Dispatches from the Digital Revolution
National Geographic announced Thursday, March 15 that on March 20 it will release the first title in its new National Geographic Shorts series. The quaint ebook, Titanic: Uncovering the Secrets of the World’s Greatest Shipwreck, like the four other planned digital shorts for National Geographic this spring, will run between 5,000 and 15,000 words.
It appears that National Geographic has taken a page from the book of Amazon, which released its Kindle Singles program back in January 2011. The concept behind Kindle Singles is to make stories available “at a length best suited to the ideas they present.” And apparently, Amazon has been quite successful at doing so.
PaidContent’s Laura Hazard Owen reported last Monday, March 12, that she had been granted a rare exclusive look at Amazon’s sales figures, as well as those of the authors in the Kindle Singles program. In the last 14 months, over 2 million Kindle Singles have been sold, with an estimated 1.12 million in net sales to pad Amazon’s pockets (this figure was based on an average unit price of $1.87 and Amazon’s 30 percent take on each sale). Amazon’s digital shorts run from 5,000 to 30,000 words.
Two digital short books-only publishers, the Atavist and Byliner, have also reported a positive reception for the new format. The Atavist said earlier this year that it has sold well over 100,000 copies of its 14 e-single titles. All Atavist titles are available on the Atavist app for iPhone, iPad, and iPod touch; the Kindle Singles Store; B&N.com; and the Kobo bookstore. Byliner’s sales of its 20 original stories have also surpassed the 100,000 mark, using similar distribution channels.
All of this makes me ask, at what point did we decide that the traditional book form had just gotten too long? Are our attention spans getting so short in the digital age that we’re no longer able to digest anything longer than 30,000 words? Is the popularity of digital shorts indicative of a change in our reading habits?
Wired magazine doesn’t seem to think so. When the Kindle Singles program first debuted last year, Wired blogger Charlie Sorrel heralded its entrance to the book publishing industry as a long awaited outlet for long-form journalists. “In the past, there was no way to easily sell work of this length,” Sorrel explained. “Magazines just aren’t big enough, and book-buyers want to get their money’s worth in terms of page-count. Electronic publishing has no such limits.”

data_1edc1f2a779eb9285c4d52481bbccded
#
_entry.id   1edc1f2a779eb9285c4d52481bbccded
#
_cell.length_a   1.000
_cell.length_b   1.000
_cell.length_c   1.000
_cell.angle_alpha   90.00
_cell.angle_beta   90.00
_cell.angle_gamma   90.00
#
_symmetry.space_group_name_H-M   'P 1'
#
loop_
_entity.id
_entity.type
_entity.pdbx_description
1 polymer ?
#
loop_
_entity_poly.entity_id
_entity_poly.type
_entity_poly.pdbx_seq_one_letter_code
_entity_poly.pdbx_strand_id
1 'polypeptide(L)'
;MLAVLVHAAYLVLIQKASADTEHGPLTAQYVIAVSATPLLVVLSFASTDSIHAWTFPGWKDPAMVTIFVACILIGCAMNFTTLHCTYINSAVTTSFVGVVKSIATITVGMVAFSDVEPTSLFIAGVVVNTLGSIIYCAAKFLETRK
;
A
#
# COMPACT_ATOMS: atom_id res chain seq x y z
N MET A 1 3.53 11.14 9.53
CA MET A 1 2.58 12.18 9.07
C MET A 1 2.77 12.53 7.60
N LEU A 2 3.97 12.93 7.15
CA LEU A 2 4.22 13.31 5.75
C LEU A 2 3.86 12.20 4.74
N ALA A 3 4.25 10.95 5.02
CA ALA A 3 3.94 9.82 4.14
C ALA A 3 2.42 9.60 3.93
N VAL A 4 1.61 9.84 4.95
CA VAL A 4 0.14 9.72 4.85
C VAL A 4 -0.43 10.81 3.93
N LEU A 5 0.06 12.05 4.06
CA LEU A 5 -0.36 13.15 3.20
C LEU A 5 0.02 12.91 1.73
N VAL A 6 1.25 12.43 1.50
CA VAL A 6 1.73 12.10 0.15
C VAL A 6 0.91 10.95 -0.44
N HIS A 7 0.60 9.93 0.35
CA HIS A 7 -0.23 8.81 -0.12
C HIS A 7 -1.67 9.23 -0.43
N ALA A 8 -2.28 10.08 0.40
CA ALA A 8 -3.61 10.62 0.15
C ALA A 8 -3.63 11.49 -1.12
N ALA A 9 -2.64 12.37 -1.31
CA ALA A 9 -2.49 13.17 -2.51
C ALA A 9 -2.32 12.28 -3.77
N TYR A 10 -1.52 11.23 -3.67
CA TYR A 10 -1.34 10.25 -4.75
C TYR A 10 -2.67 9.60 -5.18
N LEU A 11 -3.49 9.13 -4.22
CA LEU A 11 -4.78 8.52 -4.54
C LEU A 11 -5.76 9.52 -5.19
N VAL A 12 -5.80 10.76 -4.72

More recently, New York Times columnist Dwight Garner described digital shorts as “long enough for genuine complexity, short enough that you don’t need journalistic starches and fillers.”
As an ebook enthusiast, naturally I was compelled to give these itty-bitty books a try. Consulting the Kindle Singles bestseller list, I chose the top-ranking Atavist e-single, Mother, Stranger, by Cris Beam. (Please rest assured, I downloaded the Atavist app for my iPhone to purchase the book, so as not to ruin my 129-day Amazon sobriety.) Priced at $2.99, I got the enhanced edition which comes with an interactive diary, complete audio reading of the book by the author, character profiles, timelines, maps, and more. According to the description of the book on the Atavist listing, its length is the equivalent of 37 print pages.
It’s hard to describe how I feel about this story. It is extremely powerful, sad, and at many times, disturbing. Told from the first-person perspective of the author, the book is mostly a recollection of troubling childhood memories of her mother, whom we’re told from the beginning has just passed away after 22 years of no contact. The mother is emotionally and physically abusive to both the author and her younger brother. She makes wild accusations and claims that the author can’t always believe, including tales of her mother’s own childhood abuse.
The format of the e-single definitely felt different than other books. The pace was rapid: it was like there was no time to stop and describe the scene or give more in-depth characterizations—we had to keep moving. I know very little about any character other than the author’s own, and even that felt limited. But was that detrimental to my understanding of the story? I don’t think so—I hope not. In any case, I didn’t want to put it down, and didn’t, until I was finished reading it. Doesn’t that usually speak to the quality of a story?
I do struggle to understand why an author would choose this format over a more standard one, though. Much of the story’s action takes place in the author’s childhood home, but I can’t tell you what it looks like. I can’t even tell you what the main characters look like, aside from the mother. There are many questions left unanswered, and that bothers me; why did her father walk out on them, knowing what a psychotic their mother was? Why wasn’t the author angry with him, too? How could the author have left her little brother behind when she was 14, abandoning him in a dangerous and unstable home?
So I’m not sure if I would recommend this particular book to others. The feeling I had after reading it, that there are so many things left unsaid, unexplained, leads me to think it could’ve benefitted from a longer format. Has anyone else felt this way after a digital short book?